image file: c9cp00634f-f3.tif
Fig. 3 Electrostatic potentials in Ni(OEP) and YSc2N@C80 molecules (red and blue indicate more negative and positive potentials, respectively) mapped on the electron density isosurface of 0.01 a.u. YSc2N@C80 is shown in three orientations: normal to the YSc2N plane and along the Sc–N and Y–N bonds.

To pinpoint the energetic contributions which govern the effect, we analyze the classical dispersion and Coulomb interactions in the COS-0 system. The dispersion is evaluated according to Grimme's model (D3).14d Electrostatic interactions were evaluated with absolutely-localized molecular orbital energy decomposition analysis (ALMO EDA) as implemented in the Q-chem4.4 code.16 The results are summed up in Fig. 4. The median of the relative dispersion energy in the COS-0 set is close to 2.5 kJ mol−1 with no preference for any particular value of Θ (Fig. 4 (G)). Differently, the frozen density Coulomb repulsion energy gives a stronger discrimination of the conformers and is able to indicate a few of the most stable structures. However, not all stable structures would be selected based on this criterion, as it appears from the direct comparison in Fig. 4. This discrepancy comes from more complex interactions and cannot be accounted for within the ALMO EDA model, which focuses on electrostatic effects, e.g., charge–charge, charge–dipole, and charge–induced dipole interactions. Moreover, an additional discrepancy can arise due to the lack of long-range Coulomb interactions in the current ALMO EDA model.

image file: c9cp00634f-f4.tif
Fig. 4 ALMO energy decomposition for the COS-0 set. TOT, distribution of the total energy at the PBE/6-31G* level of theory; FRZ, frozen density Coulomb interaction energy between Sc3N@C80 and Ni(OEP) fragments; and G, Grimme's dispersion energy.

To summarize, DFT calculations at the PBE-D3 level provided a reliable description of M3N@C80·Ni(OEP) systems and revealed how non-covalent interactions with Ni(OEP) result in a substantial ordering effect for the endohedral cluster in Sc3N@C80 and YSc2N@C80 molecules. Assuming thermodynamic control with thermal averaging over 2.5 kJ mol−1 (RT), the nitride clusters are predicted to be well ordered. However, the energy scale of this effect is rather narrow, and the ordering will disappear if the thermal energy range covers ΔE = 10 kJ mol−1. The results on YSc2N@C80·Ni(OEP) can be generalized to other EMFs with a middle-sized lanthanide in place of Y.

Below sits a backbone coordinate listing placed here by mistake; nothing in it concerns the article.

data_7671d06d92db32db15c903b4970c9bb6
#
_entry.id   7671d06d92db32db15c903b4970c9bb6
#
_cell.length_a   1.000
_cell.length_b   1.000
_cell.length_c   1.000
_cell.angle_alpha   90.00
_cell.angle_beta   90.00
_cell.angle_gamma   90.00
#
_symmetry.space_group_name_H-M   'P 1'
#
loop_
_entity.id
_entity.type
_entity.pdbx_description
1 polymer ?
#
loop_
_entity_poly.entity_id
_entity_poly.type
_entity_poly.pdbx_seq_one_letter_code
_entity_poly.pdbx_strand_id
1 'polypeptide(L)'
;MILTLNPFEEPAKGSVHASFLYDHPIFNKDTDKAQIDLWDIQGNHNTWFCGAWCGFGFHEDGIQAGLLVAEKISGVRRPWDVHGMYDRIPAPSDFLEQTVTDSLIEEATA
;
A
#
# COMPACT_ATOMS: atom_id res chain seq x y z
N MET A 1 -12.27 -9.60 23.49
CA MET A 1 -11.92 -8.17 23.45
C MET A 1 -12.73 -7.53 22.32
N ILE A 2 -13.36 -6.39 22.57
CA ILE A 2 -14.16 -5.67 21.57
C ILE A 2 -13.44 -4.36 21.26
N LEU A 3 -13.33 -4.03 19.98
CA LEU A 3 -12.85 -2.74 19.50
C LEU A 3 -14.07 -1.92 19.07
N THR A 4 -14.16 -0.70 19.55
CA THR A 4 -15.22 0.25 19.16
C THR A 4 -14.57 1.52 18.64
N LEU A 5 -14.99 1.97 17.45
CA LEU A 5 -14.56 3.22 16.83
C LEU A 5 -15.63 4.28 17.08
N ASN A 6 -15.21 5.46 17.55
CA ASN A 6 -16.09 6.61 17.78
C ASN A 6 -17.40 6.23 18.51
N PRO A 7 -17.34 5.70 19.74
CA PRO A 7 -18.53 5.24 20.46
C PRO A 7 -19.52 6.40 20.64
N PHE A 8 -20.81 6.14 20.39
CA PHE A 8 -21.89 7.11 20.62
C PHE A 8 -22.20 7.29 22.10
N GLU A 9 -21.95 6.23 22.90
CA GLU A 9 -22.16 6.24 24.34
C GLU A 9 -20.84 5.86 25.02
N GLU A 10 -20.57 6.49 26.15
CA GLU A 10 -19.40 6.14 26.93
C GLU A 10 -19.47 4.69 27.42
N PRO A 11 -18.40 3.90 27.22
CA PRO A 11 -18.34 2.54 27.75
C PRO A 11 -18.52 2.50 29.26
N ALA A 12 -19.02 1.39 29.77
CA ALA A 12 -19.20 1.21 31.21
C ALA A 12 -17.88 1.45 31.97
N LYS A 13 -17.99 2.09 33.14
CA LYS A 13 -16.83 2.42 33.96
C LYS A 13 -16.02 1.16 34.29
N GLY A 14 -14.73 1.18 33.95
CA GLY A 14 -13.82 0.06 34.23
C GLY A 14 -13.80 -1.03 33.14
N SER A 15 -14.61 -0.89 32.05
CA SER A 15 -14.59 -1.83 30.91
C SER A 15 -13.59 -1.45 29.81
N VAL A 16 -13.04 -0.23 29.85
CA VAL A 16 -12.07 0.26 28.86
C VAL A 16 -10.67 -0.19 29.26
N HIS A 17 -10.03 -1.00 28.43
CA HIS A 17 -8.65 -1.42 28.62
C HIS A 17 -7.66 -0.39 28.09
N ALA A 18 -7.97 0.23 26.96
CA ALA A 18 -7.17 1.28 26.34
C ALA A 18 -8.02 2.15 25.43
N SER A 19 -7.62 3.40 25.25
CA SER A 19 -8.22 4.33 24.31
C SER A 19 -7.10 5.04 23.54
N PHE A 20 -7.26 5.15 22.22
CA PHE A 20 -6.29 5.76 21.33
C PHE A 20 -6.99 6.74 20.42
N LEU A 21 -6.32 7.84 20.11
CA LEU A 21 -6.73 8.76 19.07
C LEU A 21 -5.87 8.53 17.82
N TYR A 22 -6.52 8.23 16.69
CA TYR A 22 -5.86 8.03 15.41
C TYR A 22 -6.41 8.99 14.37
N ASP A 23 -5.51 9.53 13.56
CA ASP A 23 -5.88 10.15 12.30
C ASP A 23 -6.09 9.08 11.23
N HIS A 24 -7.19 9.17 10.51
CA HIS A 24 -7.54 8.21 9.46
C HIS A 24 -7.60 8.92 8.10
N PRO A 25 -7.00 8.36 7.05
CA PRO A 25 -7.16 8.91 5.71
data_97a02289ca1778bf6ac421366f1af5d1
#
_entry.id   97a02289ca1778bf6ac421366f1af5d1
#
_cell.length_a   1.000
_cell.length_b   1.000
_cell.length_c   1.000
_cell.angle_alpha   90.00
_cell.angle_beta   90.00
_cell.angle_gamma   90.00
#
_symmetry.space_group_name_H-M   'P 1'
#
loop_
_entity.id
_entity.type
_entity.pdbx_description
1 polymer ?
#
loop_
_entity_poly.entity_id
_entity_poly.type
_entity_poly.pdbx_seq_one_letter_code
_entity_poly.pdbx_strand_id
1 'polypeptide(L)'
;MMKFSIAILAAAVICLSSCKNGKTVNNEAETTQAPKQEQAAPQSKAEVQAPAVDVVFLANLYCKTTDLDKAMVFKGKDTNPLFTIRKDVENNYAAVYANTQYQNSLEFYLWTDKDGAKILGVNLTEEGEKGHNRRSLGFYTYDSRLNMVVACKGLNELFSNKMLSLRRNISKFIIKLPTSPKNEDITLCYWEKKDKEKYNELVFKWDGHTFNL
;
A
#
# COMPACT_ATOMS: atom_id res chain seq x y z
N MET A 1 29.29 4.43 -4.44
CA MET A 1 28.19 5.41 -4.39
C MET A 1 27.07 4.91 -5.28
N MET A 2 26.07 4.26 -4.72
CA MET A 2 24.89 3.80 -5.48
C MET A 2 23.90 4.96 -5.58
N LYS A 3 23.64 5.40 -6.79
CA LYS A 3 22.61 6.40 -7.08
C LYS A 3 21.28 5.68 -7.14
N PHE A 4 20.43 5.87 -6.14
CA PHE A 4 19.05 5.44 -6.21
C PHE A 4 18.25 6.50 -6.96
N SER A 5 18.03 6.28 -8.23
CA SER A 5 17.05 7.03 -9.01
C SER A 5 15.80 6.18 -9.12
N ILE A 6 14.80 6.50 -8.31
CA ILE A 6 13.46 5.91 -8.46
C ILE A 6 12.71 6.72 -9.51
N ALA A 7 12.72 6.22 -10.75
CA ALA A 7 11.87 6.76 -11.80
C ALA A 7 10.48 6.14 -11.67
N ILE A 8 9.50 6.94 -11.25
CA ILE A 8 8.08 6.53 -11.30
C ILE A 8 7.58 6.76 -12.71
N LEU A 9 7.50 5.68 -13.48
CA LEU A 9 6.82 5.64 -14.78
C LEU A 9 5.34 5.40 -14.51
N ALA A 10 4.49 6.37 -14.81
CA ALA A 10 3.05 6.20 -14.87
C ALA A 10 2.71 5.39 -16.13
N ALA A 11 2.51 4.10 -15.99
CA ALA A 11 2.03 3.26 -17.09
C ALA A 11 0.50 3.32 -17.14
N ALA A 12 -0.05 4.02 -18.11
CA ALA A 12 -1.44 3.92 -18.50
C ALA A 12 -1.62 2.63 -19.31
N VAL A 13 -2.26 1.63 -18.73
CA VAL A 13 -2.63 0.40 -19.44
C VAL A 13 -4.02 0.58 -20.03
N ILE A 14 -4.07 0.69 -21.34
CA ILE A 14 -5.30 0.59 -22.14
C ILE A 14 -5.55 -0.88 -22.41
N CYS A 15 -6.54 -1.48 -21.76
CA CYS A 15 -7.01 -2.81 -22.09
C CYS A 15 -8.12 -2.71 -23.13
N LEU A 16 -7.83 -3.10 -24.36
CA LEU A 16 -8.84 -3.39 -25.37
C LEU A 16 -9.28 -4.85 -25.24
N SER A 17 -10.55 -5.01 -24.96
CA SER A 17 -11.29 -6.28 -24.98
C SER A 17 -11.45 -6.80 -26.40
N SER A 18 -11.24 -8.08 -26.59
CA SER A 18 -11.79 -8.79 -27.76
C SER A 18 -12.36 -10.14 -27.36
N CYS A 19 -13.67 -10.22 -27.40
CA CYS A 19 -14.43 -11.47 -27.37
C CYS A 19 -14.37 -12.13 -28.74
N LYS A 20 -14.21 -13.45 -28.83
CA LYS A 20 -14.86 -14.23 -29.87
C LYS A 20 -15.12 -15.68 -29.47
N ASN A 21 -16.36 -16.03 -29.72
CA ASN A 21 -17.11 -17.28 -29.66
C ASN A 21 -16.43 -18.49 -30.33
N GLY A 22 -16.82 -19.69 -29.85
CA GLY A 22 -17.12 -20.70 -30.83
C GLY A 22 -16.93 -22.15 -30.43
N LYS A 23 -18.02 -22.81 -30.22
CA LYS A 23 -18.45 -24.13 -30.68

The authors acknowledge funding by the Marie Skłodowska-Curie actions (EU project ‘SamSD’ to SA, grant agreement no. 748635), the European Research Council under the European Union's Horizon 2020 research and innovation program (grant agreement no. 648295 ‘GraM3’ to AAP), and the National Natural Science Foundation of China (grant no. 51472208 to LHG). Computational resources were provided by ZIH at TU Dresden.

Conflicts of interest

There are no conflicts to declare.

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Electronic supplementary information (ESI) available: Further computational details and optimized coordinates. See DOI: 10.1039/c9cp00634f
Each system was optimized to a residual force of 0.005 Å eV−1. All optimizations for crystal and molecular systems were performed at the Γ-point. The molecular systems were put in a cubic unit cell with a side of 25 Å, which ensures no impact due to interactions with periodic images. The results were analyzed and visualized with in-house Python scripts.17 Molecular structures are visualized with the VMD package.18